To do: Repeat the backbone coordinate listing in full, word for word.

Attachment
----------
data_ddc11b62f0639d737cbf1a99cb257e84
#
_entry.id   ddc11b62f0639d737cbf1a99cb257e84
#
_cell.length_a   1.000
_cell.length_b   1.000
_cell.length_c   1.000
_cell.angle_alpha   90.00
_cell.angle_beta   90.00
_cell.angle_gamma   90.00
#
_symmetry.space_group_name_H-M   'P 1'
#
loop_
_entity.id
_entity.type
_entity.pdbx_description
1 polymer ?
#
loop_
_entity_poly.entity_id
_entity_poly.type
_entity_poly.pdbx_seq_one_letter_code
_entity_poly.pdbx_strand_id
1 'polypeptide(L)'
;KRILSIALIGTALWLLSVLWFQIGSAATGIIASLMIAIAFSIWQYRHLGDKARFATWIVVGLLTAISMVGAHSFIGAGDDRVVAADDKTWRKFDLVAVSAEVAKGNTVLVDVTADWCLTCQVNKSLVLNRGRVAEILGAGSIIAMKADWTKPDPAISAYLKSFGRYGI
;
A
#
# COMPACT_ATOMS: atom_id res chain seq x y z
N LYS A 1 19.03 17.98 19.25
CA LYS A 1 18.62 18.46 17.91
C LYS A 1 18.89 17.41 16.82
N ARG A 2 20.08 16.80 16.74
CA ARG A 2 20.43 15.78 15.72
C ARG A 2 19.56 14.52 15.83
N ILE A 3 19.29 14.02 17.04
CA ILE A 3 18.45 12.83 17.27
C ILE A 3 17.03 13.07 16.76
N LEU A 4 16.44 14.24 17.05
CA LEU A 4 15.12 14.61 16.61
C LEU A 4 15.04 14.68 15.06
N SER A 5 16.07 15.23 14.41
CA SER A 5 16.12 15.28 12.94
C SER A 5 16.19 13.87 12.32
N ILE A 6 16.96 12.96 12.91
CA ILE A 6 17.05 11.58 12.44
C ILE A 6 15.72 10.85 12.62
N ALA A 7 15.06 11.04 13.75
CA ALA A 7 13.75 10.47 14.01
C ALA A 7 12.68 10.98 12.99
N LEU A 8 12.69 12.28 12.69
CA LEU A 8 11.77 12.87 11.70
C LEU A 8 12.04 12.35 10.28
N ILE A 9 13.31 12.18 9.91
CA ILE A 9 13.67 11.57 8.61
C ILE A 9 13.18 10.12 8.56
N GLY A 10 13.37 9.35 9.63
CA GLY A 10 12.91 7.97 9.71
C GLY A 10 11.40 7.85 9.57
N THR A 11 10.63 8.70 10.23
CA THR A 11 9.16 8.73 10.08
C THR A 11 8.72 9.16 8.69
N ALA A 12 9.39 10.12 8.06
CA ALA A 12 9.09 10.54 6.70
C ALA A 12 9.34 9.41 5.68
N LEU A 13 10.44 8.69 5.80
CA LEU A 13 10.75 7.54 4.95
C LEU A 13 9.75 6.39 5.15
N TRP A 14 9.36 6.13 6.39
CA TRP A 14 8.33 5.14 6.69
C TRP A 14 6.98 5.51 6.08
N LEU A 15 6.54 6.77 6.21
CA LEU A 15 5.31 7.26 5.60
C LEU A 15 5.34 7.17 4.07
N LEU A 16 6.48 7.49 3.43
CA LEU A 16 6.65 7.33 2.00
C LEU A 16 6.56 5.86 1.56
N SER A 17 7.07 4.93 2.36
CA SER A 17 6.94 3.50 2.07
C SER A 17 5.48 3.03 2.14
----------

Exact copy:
data_ddc11b62f0639d737cbf1a99cb257e84
#
_entry.id   ddc11b62f0639d737cbf1a99cb257e84
#
_cell.length_a   1.000
_cell.length_b   1.000
_cell.length_c   1.000
_cell.angle_alpha   90.00
_cell.angle_beta   90.00
_cell.angle_gamma   90.00
#
_symmetry.space_group_name_H-M   'P 1'
#
loop_
_entity.id
_entity.type
_entity.pdbx_description
1 polymer ?
#
loop_
_entity_poly.entity_id
_entity_poly.type
_entity_poly.pdbx_seq_one_letter_code
_entity_poly.pdbx_strand_id
1 'polypeptide(L)'
;KRILSIALIGTALWLLSVLWFQIGSAATGIIASLMIAIAFSIWQYRHLGDKARFATWIVVGLLTAISMVGAHSFIGAGDDRVVAADDKTWRKFDLVAVSAEVAKGNTVLVDVTADWCLTCQVNKSLVLNRGRVAEILGAGSIIAMKADWTKPDPAISAYLKSFGRYGI
;
A
#
# COMPACT_ATOMS: atom_id res chain seq x y z
N LYS A 1 19.03 17.98 19.25
CA LYS A 1 18.62 18.46 17.91
C LYS A 1 18.89 17.41 16.82
N ARG A 2 20.08 16.80 16.74
CA ARG A 2 20.43 15.78 15.72
C ARG A 2 19.56 14.52 15.83
N ILE A 3 19.29 14.02 17.04
CA ILE A 3 18.45 12.83 17.27
C ILE A 3 17.03 13.07 16.76
N LEU A 4 16.44 14.24 17.05
CA LEU A 4 15.12 14.61 16.61
C LEU A 4 15.04 14.68 15.06
N SER A 5 16.07 15.23 14.41
CA SER A 5 16.12 15.28 12.94
C SER A 5 16.19 13.87 12.32
N ILE A 6 16.96 12.96 12.91
CA ILE A 6 17.05 11.58 12.44
C ILE A 6 15.72 10.85 12.62
N ALA A 7 15.06 11.04 13.75
CA ALA A 7 13.75 10.47 14.01
C ALA A 7 12.68 10.98 12.99
N LEU A 8 12.69 12.28 12.69
CA LEU A 8 11.77 12.87 11.70
C LEU A 8 12.04 12.35 10.28
N ILE A 9 13.31 12.18 9.91
CA ILE A 9 13.67 11.57 8.61
C ILE A 9 13.18 10.12 8.56
N GLY A 10 13.37 9.35 9.63
CA GLY A 10 12.91 7.97 9.71
C GLY A 10 11.40 7.85 9.57
N THR A 11 10.63 8.70 10.23
CA THR A 11 9.16 8.73 10.08
C THR A 11 8.72 9.16 8.69
N ALA A 12 9.39 10.12 8.06
CA ALA A 12 9.09 10.54 6.70
C ALA A 12 9.34 9.41 5.68
N LEU A 13 10.44 8.69 5.80
CA LEU A 13 10.75 7.54 4.95
C LEU A 13 9.75 6.39 5.15
N TRP A 14 9.36 6.13 6.39
CA TRP A 14 8.33 5.14 6.69
C TRP A 14 6.98 5.51 6.08
N LEU A 15 6.54 6.77 6.21
CA LEU A 15 5.31 7.26 5.60
C LEU A 15 5.34 7.17 4.07
N LEU A 16 6.48 7.49 3.43
CA LEU A 16 6.65 7.33 2.00
C LEU A 16 6.56 5.86 1.56
N SER A 17 7.07 4.93 2.36
CA SER A 17 6.94 3.50 2.07
C SER A 17 5.48 3.03 2.14